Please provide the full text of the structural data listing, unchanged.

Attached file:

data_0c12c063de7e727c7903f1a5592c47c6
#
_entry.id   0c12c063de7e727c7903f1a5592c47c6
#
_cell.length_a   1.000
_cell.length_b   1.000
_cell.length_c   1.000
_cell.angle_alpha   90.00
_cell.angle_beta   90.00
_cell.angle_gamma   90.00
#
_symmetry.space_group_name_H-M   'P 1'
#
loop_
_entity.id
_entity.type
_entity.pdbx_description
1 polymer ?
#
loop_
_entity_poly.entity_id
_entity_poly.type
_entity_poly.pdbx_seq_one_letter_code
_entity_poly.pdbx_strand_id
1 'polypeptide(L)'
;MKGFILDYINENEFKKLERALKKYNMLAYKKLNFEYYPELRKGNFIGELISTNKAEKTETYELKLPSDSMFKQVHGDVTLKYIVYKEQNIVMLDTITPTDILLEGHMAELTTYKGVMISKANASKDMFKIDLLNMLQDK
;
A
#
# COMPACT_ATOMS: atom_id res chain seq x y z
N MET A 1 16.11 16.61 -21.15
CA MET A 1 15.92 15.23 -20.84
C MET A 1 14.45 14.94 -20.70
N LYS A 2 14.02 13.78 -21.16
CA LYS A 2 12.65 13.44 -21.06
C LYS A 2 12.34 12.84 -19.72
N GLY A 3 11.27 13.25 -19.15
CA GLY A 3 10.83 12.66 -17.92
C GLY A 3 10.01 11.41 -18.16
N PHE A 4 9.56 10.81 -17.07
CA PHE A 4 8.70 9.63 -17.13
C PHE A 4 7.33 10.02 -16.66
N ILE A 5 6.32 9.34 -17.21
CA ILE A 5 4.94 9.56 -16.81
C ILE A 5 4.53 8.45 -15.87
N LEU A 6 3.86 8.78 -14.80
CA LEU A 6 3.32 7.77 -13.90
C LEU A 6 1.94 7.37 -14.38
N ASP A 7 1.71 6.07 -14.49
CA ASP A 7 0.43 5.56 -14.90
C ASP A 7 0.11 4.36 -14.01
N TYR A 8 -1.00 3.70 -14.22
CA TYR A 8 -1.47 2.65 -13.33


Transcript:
data_0c12c063de7e727c7903f1a5592c47c6
#
_entry.id   0c12c063de7e727c7903f1a5592c47c6
#
_cell.length_a   1.000
_cell.length_b   1.000
_cell.length_c   1.000
_cell.angle_alpha   90.00
_cell.angle_beta   90.00
_cell.angle_gamma   90.00
#
_symmetry.space_group_name_H-M   'P 1'
#
loop_
_entity.id
_entity.type
_entity.pdbx_description
1 polymer ?
#
loop_
_entity_poly.entity_id
_entity_poly.type
_entity_poly.pdbx_seq_one_letter_code
_entity_poly.pdbx_strand_id
1 'polypeptide(L)'
;MKGFILDYINENEFKKLERALKKYNMLAYKKLNFEYYPELRKGNFIGELISTNKAEKTETYELKLPSDSMFKQVHGDVTLKYIVYKEQNIVMLDTITPTDILLEGHMAELTTYKGVMISKANASKDMFKIDLLNMLQDK
;
A
#
# COMPACT_ATOMS: atom_id res chain seq x y z
N MET A 1 16.11 16.61 -21.15
CA MET A 1 15.92 15.23 -20.84
C MET A 1 14.45 14.94 -20.70
N LYS A 2 14.02 13.78 -21.16
CA LYS A 2 12.65 13.44 -21.06
C LYS A 2 12.34 12.84 -19.72
N GLY A 3 11.27 13.25 -19.15
CA GLY A 3 10.83 12.66 -17.92
C GLY A 3 10.01 11.41 -18.16
N PHE A 4 9.56 10.81 -17.07
CA PHE A 4 8.70 9.63 -17.13
C PHE A 4 7.33 10.02 -16.66
N ILE A 5 6.32 9.34 -17.21
CA ILE A 5 4.94 9.56 -16.81
C ILE A 5 4.53 8.45 -15.87
N LEU A 6 3.86 8.78 -14.80
CA LEU A 6 3.32 7.77 -13.90
C LEU A 6 1.94 7.37 -14.38
N ASP A 7 1.71 6.07 -14.49
CA ASP A 7 0.43 5.56 -14.90
C ASP A 7 0.11 4.36 -14.01
N TYR A 8 -1.00 3.70 -14.22
CA TYR A 8 -1.47 2.65 -13.33